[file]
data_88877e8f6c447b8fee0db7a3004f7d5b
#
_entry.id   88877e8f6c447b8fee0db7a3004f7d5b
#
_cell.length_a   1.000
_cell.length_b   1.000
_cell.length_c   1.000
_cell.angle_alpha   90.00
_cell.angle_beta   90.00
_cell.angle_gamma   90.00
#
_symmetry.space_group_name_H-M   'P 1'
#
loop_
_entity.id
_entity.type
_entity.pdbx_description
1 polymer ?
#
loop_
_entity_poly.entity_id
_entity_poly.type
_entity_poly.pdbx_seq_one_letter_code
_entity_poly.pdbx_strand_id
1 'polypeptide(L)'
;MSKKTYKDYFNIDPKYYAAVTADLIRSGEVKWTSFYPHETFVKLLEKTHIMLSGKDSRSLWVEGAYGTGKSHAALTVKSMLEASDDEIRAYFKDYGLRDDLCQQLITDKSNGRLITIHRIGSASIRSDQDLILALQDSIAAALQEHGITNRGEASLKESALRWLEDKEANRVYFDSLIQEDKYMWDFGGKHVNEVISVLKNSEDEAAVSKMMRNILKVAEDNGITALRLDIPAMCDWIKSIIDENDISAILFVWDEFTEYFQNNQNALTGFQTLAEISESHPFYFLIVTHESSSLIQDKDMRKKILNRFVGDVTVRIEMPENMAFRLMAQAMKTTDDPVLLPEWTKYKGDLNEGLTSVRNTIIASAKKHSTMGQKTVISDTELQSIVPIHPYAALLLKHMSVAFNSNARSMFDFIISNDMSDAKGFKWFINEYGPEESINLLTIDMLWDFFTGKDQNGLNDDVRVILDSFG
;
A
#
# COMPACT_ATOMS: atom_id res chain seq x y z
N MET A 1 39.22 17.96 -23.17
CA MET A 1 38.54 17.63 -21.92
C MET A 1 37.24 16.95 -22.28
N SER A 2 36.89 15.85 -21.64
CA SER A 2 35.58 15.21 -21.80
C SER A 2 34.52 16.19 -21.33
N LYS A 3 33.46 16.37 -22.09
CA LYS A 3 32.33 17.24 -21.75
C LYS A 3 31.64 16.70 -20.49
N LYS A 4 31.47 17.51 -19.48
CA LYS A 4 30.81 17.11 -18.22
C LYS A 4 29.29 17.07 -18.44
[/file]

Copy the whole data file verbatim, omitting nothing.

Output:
data_88877e8f6c447b8fee0db7a3004f7d5b
#
_entry.id   88877e8f6c447b8fee0db7a3004f7d5b
#
_cell.length_a   1.000
_cell.length_b   1.000
_cell.length_c   1.000
_cell.angle_alpha   90.00
_cell.angle_beta   90.00
_cell.angle_gamma   90.00
#
_symmetry.space_group_name_H-M   'P 1'
#
loop_
_entity.id
_entity.type
_entity.pdbx_description
1 polymer ?
#
loop_
_entity_poly.entity_id
_entity_poly.type
_entity_poly.pdbx_seq_one_letter_code
_entity_poly.pdbx_strand_id
1 'polypeptide(L)'
;MSKKTYKDYFNIDPKYYAAVTADLIRSGEVKWTSFYPHETFVKLLEKTHIMLSGKDSRSLWVEGAYGTGKSHAALTVKSMLEASDDEIRAYFKDYGLRDDLCQQLITDKSNGRLITIHRIGSASIRSDQDLILALQDSIAAALQEHGITNRGEASLKESALRWLEDKEANRVYFDSLIQEDKYMWDFGGKHVNEVISVLKNSEDEAAVSKMMRNILKVAEDNGITALRLDIPAMCDWIKSIIDENDISAILFVWDEFTEYFQNNQNALTGFQTLAEISESHPFYFLIVTHESSSLIQDKDMRKKILNRFVGDVTVRIEMPENMAFRLMAQAMKTTDDPVLLPEWTKYKGDLNEGLTSVRNTIIASAKKHSTMGQKTVISDTELQSIVPIHPYAALLLKHMSVAFNSNARSMFDFIISNDMSDAKGFKWFINEYGPEESINLLTIDMLWDFFTGKDQNGLNDDVRVILDSFG
;
A
#
# COMPACT_ATOMS: atom_id res chain seq x y z
N MET A 1 39.22 17.96 -23.17
CA MET A 1 38.54 17.63 -21.92
C MET A 1 37.24 16.95 -22.28
N SER A 2 36.89 15.85 -21.64
CA SER A 2 35.58 15.21 -21.80
C SER A 2 34.52 16.19 -21.33
N LYS A 3 33.46 16.37 -22.09
CA LYS A 3 32.33 17.24 -21.75
C LYS A 3 31.64 16.70 -20.49
N LYS A 4 31.47 17.51 -19.48
CA LYS A 4 30.81 17.11 -18.22
C LYS A 4 29.29 17.07 -18.44